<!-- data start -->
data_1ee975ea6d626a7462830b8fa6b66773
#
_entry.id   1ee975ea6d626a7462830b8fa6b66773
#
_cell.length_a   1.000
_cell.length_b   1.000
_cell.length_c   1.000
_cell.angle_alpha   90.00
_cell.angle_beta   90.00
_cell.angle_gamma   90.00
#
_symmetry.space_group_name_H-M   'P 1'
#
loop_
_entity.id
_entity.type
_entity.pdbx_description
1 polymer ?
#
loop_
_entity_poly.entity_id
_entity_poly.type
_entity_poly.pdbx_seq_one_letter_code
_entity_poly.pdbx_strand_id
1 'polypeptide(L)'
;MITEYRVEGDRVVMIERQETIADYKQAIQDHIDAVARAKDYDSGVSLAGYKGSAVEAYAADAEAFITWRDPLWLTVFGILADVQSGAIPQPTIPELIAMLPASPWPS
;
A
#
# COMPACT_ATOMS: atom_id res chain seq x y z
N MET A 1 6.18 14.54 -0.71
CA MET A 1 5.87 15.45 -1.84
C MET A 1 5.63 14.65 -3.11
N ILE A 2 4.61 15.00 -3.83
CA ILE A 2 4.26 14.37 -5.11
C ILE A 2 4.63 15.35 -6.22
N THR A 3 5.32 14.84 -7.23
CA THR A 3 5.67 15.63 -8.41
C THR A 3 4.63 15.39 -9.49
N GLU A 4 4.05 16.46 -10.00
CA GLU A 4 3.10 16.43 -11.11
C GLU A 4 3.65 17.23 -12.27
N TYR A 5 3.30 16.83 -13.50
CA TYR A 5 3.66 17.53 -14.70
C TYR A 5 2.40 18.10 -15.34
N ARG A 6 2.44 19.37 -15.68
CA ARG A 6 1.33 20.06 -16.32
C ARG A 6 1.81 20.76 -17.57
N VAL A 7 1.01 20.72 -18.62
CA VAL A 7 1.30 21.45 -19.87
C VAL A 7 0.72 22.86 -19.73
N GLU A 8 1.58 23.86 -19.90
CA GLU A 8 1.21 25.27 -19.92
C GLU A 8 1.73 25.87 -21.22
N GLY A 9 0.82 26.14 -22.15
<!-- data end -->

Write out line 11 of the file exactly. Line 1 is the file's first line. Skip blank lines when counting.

#